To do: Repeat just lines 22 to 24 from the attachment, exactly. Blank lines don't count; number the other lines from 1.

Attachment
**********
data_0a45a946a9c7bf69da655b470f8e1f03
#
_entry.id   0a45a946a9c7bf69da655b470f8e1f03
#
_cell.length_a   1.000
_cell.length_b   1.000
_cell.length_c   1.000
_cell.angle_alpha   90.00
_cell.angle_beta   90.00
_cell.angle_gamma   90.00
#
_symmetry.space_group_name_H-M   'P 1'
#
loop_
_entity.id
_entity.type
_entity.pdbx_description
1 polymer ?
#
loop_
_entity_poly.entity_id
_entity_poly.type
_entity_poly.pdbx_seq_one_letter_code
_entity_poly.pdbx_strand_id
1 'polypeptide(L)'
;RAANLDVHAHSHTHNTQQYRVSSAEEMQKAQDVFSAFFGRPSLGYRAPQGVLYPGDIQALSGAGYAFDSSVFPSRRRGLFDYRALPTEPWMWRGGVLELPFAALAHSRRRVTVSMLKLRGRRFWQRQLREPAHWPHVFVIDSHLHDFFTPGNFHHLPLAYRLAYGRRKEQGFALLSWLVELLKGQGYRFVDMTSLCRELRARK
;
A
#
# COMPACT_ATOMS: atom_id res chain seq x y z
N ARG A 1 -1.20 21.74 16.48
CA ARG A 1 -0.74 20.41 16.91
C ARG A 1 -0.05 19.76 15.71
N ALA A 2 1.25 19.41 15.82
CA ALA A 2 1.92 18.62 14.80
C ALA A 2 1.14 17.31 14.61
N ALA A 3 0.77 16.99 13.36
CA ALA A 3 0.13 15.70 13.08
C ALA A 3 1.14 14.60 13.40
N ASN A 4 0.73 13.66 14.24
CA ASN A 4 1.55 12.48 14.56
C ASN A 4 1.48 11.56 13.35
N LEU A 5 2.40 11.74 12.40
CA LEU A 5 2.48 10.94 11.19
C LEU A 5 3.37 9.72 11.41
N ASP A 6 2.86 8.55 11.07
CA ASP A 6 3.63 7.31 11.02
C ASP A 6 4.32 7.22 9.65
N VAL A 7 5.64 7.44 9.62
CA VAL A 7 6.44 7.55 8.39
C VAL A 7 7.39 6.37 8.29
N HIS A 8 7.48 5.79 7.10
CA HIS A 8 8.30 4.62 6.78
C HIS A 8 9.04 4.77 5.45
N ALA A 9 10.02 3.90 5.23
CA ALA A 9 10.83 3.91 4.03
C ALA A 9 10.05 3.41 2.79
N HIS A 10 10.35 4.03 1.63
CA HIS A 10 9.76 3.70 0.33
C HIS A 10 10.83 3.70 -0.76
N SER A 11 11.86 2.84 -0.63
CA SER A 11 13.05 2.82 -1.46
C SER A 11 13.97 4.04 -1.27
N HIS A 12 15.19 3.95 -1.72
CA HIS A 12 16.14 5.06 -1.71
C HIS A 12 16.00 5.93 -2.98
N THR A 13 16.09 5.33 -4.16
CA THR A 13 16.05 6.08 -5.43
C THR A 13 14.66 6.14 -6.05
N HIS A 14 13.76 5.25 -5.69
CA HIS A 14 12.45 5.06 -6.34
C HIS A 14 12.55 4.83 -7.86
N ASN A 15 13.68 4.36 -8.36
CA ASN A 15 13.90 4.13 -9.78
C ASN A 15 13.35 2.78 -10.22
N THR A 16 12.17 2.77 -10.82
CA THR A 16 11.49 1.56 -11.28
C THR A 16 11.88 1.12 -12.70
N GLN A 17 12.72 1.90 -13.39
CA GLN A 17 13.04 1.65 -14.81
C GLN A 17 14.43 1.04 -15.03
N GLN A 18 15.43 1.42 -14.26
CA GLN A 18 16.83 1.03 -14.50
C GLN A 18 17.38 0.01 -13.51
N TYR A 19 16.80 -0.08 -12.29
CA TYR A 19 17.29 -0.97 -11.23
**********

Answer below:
_entity_poly.type
_entity_poly.pdbx_seq_one_letter_code
_entity_poly.pdbx_strand_id